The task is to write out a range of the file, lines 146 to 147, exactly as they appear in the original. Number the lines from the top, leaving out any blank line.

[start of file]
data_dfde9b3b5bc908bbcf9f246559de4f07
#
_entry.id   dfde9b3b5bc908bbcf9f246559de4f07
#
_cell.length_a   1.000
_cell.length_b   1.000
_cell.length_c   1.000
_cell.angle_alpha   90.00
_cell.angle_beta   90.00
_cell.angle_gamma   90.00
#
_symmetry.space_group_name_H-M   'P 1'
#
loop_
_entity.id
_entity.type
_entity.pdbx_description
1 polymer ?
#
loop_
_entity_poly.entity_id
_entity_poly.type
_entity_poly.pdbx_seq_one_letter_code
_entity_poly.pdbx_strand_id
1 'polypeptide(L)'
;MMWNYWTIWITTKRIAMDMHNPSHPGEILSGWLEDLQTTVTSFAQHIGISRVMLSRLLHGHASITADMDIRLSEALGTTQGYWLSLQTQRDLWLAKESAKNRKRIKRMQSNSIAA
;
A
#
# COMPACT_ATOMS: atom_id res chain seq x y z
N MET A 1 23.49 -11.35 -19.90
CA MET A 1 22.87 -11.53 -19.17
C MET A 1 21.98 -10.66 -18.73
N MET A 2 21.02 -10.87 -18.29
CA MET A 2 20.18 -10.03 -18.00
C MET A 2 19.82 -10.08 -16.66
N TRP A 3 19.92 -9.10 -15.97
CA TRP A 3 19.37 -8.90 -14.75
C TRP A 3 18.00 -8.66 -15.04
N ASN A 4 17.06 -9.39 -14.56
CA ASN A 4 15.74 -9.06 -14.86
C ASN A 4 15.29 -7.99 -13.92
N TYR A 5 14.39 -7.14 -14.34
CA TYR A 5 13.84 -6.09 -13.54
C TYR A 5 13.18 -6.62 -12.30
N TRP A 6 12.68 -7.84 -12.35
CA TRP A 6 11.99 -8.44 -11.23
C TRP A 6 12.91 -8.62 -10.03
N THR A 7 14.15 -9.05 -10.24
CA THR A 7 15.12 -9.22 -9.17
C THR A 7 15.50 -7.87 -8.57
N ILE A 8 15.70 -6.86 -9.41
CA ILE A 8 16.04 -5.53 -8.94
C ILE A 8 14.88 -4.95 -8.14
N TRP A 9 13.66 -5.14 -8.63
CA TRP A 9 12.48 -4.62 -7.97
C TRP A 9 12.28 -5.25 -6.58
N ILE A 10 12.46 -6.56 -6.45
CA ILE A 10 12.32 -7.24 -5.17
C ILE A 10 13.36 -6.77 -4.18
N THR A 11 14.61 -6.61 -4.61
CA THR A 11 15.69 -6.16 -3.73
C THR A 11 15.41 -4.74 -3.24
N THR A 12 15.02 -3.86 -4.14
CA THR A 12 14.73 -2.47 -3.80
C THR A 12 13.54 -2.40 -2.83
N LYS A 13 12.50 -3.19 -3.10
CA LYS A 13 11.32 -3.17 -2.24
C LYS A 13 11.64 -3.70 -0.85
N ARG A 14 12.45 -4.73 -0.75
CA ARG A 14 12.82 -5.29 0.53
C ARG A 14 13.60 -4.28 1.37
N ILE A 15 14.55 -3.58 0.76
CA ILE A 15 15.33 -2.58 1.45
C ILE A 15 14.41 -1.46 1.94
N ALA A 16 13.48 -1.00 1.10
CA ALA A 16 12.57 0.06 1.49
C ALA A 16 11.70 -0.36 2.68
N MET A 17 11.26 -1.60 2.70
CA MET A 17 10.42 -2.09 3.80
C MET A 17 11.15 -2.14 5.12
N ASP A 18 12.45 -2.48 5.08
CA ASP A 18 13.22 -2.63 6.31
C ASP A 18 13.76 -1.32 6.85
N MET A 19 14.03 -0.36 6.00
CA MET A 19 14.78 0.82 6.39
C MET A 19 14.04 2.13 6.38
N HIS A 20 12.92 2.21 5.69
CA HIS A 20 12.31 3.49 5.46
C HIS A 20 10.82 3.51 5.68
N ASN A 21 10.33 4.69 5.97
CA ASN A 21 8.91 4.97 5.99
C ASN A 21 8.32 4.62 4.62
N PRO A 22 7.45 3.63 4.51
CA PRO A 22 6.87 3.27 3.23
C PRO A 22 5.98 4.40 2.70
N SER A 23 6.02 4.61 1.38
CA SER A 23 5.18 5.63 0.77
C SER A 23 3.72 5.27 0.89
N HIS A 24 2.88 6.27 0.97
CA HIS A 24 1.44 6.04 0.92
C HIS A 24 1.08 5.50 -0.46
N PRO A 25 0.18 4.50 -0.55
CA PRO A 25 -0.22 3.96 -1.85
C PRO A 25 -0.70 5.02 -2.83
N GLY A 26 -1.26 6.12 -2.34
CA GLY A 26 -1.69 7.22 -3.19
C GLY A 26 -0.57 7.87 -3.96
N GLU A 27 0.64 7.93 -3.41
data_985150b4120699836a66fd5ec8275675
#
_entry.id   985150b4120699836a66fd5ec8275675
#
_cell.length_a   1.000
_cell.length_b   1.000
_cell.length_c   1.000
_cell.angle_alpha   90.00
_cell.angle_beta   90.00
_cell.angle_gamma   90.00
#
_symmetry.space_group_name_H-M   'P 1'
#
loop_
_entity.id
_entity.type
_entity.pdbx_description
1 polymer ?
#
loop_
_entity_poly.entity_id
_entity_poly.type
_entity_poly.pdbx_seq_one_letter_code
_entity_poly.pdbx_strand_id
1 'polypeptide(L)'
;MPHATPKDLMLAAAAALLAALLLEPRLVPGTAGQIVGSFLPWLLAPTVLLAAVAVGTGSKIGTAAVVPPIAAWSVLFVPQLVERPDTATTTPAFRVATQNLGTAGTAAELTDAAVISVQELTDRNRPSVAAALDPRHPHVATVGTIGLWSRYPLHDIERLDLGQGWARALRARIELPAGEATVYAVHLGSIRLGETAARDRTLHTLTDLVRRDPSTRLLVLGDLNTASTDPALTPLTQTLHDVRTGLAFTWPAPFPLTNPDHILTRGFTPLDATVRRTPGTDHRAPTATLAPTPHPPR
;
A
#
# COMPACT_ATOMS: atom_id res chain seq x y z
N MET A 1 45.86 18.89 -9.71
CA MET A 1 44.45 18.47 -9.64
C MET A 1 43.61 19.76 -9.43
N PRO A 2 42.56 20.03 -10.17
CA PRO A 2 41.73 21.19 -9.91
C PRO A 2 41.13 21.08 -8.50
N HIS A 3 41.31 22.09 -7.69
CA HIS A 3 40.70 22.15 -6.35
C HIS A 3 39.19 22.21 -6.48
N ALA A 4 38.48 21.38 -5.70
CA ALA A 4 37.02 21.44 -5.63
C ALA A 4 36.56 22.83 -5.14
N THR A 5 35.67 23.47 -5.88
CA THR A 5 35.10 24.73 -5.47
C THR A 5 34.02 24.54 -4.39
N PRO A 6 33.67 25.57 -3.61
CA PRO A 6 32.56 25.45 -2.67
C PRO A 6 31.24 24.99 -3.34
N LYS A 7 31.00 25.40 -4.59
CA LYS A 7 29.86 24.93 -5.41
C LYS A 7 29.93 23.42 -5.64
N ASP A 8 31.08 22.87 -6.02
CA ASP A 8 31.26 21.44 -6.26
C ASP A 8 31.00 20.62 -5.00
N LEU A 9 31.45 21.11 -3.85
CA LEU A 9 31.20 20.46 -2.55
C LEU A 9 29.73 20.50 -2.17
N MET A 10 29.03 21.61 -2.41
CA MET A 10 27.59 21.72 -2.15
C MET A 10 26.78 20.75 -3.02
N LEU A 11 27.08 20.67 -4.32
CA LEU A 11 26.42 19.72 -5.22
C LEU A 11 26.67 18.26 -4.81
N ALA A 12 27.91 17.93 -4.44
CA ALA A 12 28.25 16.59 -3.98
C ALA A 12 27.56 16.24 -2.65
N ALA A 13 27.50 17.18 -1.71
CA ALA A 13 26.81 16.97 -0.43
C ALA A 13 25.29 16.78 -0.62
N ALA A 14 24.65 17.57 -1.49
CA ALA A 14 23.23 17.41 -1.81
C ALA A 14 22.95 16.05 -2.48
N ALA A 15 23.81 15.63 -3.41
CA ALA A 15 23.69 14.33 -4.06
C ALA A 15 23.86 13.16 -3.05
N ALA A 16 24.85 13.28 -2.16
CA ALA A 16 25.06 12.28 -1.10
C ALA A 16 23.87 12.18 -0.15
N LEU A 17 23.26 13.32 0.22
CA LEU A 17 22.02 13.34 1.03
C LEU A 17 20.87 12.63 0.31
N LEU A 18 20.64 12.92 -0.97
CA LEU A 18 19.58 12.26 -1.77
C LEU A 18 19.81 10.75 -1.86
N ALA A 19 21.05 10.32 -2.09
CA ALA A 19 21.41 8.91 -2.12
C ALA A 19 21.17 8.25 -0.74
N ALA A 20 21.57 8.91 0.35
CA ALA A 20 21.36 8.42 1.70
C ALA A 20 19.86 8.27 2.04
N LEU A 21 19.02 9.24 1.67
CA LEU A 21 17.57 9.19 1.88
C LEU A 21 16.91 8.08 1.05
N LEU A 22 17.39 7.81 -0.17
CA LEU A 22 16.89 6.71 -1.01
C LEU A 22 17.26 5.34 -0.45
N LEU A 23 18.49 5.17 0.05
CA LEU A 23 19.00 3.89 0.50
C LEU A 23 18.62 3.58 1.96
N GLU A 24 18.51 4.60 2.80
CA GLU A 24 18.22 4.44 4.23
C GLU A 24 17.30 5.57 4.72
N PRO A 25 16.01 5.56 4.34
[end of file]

N HIS A 3 41.31 22.09 -7.69
CA HIS A 3 40.70 22.15 -6.35